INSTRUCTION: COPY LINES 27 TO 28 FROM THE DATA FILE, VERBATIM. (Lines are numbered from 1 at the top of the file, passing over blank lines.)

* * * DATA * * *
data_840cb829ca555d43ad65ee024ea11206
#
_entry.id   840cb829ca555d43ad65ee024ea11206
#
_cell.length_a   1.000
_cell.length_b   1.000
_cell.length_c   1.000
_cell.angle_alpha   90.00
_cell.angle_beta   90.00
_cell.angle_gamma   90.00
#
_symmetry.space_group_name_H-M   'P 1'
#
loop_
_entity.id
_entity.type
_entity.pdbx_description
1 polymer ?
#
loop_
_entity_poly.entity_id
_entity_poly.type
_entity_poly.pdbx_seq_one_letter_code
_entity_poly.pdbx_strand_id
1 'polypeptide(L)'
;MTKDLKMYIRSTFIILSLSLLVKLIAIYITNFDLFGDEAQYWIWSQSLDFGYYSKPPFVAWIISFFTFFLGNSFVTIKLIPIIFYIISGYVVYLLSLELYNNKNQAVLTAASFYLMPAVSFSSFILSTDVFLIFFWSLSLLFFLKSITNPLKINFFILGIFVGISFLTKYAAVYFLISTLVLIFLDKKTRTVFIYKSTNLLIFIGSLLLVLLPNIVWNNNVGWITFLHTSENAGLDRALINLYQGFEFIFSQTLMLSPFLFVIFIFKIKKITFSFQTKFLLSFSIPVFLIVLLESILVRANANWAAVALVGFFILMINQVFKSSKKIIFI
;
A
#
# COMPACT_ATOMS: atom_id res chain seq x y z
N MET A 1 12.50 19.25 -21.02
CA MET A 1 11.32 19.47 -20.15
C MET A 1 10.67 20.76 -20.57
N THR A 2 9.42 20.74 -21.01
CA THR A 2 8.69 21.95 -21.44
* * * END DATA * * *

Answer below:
;
A